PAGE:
Saphia Abrahamovitch-Venner is Assistant Curator: Artist Development and Engagement at Spike Island in Bristol. Saphia coordinates Spike Island Associates, a professional development network of artists, writers, curators, designers and creative practitioners, built on a culture of collaboration and experimentation. She also curates Spike Island’s public engagement activities, including workshops and tours for children, young people and local residents; as well as Spike Island Open Studios.

Saphia’s curatorial interests centre around arts facilitation – connecting people and places; and exploring the physicality of materials and processes. Saphia has also worked with diversity, equity and inclusion organisations Creative Access (London), A New Direction (London) and Creative Youth Network (Bristol), mentoring young people from diverse backgrounds and supporting them through the early stages of their arts careers.



Maya Wallis is the Bookshop and Reading Room Coordinator at NewBridge which means managing the day to day running of the bookshop and library space, as well as programming events related to both sites. She’s  interested in supporting artists to interact with bookshop and library spaces through writing, research, publishing and print practices.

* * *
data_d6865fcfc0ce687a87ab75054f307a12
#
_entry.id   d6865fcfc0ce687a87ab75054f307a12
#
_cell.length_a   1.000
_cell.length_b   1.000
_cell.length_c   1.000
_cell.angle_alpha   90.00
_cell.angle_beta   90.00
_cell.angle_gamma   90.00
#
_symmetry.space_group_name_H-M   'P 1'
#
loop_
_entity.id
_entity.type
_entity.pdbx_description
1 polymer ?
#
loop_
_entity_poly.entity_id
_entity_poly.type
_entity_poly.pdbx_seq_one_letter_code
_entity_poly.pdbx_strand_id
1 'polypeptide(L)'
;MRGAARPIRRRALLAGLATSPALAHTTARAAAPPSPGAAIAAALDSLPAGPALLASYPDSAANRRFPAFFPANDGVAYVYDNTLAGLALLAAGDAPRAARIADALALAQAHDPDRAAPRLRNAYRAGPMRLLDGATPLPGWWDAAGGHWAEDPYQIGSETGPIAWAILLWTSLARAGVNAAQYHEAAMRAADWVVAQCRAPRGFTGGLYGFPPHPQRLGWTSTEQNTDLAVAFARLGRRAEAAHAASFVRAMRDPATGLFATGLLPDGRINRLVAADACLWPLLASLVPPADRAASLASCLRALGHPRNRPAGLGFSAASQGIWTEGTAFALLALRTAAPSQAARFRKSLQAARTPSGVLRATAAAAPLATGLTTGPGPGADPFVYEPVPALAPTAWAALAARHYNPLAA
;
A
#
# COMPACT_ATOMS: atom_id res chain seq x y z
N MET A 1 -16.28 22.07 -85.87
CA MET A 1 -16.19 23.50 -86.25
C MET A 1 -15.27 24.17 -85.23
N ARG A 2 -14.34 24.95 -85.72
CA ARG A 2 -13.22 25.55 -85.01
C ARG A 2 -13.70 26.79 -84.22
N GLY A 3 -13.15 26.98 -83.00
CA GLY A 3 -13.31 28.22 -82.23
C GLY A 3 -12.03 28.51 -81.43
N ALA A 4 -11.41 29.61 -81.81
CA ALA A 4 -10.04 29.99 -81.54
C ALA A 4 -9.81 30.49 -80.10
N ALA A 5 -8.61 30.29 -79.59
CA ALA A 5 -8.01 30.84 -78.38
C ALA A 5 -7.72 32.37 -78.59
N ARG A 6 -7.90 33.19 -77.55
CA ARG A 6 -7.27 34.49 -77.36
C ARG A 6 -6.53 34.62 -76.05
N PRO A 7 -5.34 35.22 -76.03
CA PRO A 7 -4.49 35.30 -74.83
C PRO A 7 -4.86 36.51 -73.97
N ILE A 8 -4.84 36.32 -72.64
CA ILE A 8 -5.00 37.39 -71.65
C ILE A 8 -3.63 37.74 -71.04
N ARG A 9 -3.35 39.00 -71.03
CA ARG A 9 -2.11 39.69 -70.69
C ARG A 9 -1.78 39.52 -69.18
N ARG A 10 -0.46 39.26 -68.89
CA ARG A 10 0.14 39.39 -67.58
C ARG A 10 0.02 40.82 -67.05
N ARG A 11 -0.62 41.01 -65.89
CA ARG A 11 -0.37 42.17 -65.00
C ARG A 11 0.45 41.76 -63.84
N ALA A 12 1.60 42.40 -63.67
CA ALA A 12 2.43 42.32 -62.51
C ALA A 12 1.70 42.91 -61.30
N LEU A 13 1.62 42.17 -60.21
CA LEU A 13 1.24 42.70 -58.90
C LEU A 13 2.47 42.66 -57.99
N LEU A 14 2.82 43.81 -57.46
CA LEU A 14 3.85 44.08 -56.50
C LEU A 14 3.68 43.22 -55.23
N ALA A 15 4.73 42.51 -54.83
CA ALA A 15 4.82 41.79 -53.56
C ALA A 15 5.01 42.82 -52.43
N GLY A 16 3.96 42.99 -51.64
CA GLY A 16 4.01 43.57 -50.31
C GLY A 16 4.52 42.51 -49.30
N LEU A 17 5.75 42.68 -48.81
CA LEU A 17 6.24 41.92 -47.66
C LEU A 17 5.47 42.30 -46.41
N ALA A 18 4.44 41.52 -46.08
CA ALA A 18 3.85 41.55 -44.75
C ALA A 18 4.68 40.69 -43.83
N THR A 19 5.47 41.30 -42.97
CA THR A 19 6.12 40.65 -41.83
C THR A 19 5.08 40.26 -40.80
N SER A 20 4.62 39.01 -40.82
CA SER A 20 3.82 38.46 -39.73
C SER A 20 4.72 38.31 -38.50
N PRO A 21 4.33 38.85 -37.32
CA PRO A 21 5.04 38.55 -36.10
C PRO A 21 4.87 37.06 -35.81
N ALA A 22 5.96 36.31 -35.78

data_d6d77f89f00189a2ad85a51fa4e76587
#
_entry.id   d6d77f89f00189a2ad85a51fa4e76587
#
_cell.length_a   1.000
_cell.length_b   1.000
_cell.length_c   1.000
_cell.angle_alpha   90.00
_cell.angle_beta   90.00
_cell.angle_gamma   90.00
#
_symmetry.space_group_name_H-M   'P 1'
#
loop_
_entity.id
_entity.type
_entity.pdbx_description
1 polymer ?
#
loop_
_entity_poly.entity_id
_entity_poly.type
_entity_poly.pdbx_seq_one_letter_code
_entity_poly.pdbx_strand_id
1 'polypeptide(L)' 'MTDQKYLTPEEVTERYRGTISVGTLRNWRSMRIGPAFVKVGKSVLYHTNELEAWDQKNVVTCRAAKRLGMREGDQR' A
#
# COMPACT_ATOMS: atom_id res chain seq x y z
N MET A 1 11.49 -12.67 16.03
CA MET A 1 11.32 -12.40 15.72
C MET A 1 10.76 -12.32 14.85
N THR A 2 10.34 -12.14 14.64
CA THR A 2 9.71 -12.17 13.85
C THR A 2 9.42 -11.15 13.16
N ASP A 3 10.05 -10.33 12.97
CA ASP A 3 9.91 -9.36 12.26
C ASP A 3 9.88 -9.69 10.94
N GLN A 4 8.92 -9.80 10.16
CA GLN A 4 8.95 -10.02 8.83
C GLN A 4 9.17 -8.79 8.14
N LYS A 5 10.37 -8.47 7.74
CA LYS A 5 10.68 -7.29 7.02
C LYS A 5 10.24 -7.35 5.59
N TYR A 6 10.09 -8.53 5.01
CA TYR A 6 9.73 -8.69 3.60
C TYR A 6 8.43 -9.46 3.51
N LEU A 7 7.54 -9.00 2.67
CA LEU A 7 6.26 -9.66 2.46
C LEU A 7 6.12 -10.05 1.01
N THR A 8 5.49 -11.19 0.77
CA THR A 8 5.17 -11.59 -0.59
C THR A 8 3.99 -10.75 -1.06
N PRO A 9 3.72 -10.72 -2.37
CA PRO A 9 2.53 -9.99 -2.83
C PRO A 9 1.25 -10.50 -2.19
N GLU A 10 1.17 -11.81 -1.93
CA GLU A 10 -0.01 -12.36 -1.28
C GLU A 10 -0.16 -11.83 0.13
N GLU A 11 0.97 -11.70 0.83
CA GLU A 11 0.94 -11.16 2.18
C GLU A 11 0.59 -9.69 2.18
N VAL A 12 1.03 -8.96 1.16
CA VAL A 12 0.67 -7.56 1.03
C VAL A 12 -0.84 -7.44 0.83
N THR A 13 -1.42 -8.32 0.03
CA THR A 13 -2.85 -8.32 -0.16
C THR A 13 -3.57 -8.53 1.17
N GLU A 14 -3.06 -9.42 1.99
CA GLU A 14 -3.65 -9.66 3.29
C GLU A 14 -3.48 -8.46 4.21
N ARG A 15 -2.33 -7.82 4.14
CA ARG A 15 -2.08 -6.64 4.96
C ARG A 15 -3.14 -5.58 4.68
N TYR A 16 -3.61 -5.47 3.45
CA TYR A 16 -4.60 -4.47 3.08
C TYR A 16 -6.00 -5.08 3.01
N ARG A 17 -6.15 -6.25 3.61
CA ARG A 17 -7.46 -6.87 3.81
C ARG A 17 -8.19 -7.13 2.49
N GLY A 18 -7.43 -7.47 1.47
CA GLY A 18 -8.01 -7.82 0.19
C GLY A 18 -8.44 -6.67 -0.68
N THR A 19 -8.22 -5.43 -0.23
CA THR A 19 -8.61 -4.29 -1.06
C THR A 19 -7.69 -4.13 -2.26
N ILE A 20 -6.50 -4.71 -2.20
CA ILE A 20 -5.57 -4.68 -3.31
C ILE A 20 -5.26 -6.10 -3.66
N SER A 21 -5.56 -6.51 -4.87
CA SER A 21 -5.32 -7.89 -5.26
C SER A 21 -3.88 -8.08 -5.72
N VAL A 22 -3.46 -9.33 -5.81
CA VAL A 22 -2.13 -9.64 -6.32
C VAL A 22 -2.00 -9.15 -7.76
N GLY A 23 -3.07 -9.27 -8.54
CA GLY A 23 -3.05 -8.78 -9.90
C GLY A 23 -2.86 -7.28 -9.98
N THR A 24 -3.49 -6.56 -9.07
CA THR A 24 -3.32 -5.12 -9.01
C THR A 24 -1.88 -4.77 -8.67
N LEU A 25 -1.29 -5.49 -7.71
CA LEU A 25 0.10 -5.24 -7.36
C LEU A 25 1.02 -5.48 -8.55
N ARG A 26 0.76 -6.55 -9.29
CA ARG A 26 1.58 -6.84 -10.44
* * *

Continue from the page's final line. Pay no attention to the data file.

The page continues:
Maya is also an artist whose practice is rooted in blending writing and visual arts into some kind of ‘aesthetic fiction’. She co-runs Albion Row Studios alongside Hannah Christy and Sabina Sallis.

Dan Russell is an artist who works with people. He could be called a social practitioner or socially engaged artist. His favoured approach is working in an open, process-led and longer-term way and he uses entertaining methods to bring people together, tease out their interests and develop ideas. He works part-time for the NewBridge Project as the Artist Development Programmer and uses a lot of these same social practice techniques in this role. He’s adept at helping people structure projects, build genuine networks and collaborations, and secure funding for realising ideas. He’s not very good at doing the latter for his own practice.

 Outside NewBridge he does freelance collaborative and community-based art projects; access support for artists; and moonlights in the art department at Newcastle University.



Thomas Griffiths is a Sheffield and Manchester based artist and curator, and the Meanwhile Space + Membership Facilitator and Bloc Projects. Their practice is influenced by public and hidden spaces. Through playful use of materiality and symbolism, the work aims to infiltrate and divert attention towards the overlooked, highlighting nuances of working-class culture and queer identity. Sensual-yet-gauche representations combine with tongue-in-cheek humour to convey these narratives. With interest in the relationship between identity and space, identifiable objects and symbols are often reimagined and recontextualised, giving a new interpretation (often coded) in relation to the queer lens.

Alongside their artistic practice, they are a co-director and curator of GLOAM, an artist-led grassroots gallery and studio space, Sheffield.